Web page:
A Boozy Reader’s Guide to Decadent Duos

It’s that time of year again: you step outside at 5pm and it might as well be midnight. The sky is black and starless, the air is bone-cold, and before you know it, seasonal affective disorder has you held fast in its goblin’s grip. What better way to fend off the dreary winter blahs than to curl up with a book in your lap and a bottle of your favourite beer, wine, or spirit on your night table?

While it’s true that depression and alcohol consumption often go hand-in-hand, it is my belief that if you drink modestly and read voraciously, the combo is likely to do more good than bad. The following is a guide to some great books and their alcoholic counterparts.

Read Patrick DeWitt’s The Sisters Brothers (House of Anansi, 2011) with a snifter of E&J Brandy. Charlie and Eli Sisters, the two murderous cowboys of the title, spend a good chunk of this gritty novel burning their throats with good old-fashioned brandy in various saloons in the Old West. Any type of brandy will do for your reading enjoyment, but I am recommending E&J because it is distilled in California, where a majority of the novel is set.

Read A.D. Miller’s Snowdrops (HarperCollins, 2011) with a chilled glass of Stolichnaya vodka. It’s almost impossible to read a novel set in modern Moscow without experiencing a craving for some ice cold vodka. Nick Platt, Miller’s British protagonist working abroad, encounters so many Russian gangsters, sexy nightclub goers, and hardened old former communists that the book’s pages practically leak the great odourless liquid.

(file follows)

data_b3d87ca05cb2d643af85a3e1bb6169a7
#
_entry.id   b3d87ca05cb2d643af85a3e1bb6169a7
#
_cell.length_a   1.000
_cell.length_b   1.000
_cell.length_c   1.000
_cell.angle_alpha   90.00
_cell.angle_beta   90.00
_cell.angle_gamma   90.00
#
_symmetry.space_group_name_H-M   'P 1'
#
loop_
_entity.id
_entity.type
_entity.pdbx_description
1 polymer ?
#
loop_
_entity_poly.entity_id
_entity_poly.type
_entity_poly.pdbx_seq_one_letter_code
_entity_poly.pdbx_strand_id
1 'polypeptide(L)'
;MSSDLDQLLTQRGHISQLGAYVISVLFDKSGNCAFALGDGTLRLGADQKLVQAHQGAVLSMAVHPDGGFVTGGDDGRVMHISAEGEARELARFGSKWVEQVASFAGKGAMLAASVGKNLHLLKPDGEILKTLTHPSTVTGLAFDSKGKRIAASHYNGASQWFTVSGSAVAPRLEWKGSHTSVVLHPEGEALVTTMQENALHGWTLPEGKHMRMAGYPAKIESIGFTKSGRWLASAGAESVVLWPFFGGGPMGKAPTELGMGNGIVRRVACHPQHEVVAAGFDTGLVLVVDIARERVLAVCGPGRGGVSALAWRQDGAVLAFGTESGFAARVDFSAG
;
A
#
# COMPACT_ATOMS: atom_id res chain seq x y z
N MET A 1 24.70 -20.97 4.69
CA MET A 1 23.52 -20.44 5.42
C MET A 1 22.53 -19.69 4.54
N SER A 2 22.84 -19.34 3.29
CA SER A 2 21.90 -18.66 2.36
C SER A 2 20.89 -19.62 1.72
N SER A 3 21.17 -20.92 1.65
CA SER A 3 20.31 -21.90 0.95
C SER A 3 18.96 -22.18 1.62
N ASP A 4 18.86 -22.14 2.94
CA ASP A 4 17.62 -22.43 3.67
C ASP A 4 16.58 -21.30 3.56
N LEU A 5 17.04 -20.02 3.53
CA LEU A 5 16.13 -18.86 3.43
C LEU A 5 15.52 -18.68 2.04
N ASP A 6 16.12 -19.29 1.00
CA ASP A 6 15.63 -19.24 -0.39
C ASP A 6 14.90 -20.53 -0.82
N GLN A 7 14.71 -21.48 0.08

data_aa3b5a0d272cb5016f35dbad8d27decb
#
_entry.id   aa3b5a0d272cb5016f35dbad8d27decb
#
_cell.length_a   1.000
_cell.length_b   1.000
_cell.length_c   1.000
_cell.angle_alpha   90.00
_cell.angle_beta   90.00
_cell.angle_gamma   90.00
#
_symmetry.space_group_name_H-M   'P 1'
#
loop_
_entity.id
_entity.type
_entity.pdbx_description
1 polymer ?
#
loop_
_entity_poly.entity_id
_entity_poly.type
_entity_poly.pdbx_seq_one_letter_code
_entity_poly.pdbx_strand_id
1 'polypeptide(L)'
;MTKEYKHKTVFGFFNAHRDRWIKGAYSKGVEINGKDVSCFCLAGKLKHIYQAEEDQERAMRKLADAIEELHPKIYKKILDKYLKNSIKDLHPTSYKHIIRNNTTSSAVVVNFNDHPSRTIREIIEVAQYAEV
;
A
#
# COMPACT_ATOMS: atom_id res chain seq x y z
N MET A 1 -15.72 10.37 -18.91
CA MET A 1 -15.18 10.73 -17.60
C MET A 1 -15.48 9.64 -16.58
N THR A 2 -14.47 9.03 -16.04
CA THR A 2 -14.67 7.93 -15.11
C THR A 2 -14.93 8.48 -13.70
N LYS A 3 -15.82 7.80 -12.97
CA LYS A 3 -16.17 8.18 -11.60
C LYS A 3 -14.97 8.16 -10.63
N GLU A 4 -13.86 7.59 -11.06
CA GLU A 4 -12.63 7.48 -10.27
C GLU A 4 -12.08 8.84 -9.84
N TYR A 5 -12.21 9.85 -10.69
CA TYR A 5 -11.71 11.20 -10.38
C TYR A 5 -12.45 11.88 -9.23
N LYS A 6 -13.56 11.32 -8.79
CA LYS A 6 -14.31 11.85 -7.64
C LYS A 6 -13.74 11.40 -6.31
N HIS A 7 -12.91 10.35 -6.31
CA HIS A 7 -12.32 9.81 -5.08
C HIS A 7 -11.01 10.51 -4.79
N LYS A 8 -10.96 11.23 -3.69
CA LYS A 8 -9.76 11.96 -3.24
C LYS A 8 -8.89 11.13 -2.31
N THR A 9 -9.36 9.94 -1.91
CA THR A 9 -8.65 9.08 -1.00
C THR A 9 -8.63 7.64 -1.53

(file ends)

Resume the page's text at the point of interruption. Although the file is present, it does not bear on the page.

Read Lynn Coady’s Mean Boy (Doubleday, 2006) with a six-pack of Moosehead. If you recognize bits and pieces of your awkward, cringe-worthy undergraduate self in the pages of this funny and sad novel, set mostly at a small-town university in New Brunswick, you may want to indulge in one of Canada’s best home-brewed lagers. The buzz will help to dim the pain, and at the same time, bring you back to those good times of sharing a pint at the campus pub with the classmates and professors you loved and hated.

Read Kathryn Borel’s Corked (Wiley, 2009) with a bottle of French red wine. A brutally honest memoir about the author’s troubled relationship with her connoisseur father and their wine-tasting trip to France, this book will have you pining for some vino. As I read, I found myself wanting to taste the wines Borel didn’t like as much as the ones she did, and could feel my own amateurish appreciation for wine maturing into something more sophisticated, thanks to her unique and sensuous descriptions.

Read Shaughnessy Bishop-Stall’s Ghosted (Random House, 2010) with the cheapest bottle of champagne you can find. If you’re handy with a blade, slice the bottle open with a Japanese sword, as our protagonist Mason Dubisee does during a massive cocaine and poker party he throws in his friend’s apartment. On second thought, this book is filled with so much drug abuse and debauchery, so many criminals, depressives and wounded souls, you may instead want to enjoy it with a tall glass of mineral water and some steamed vegetables.

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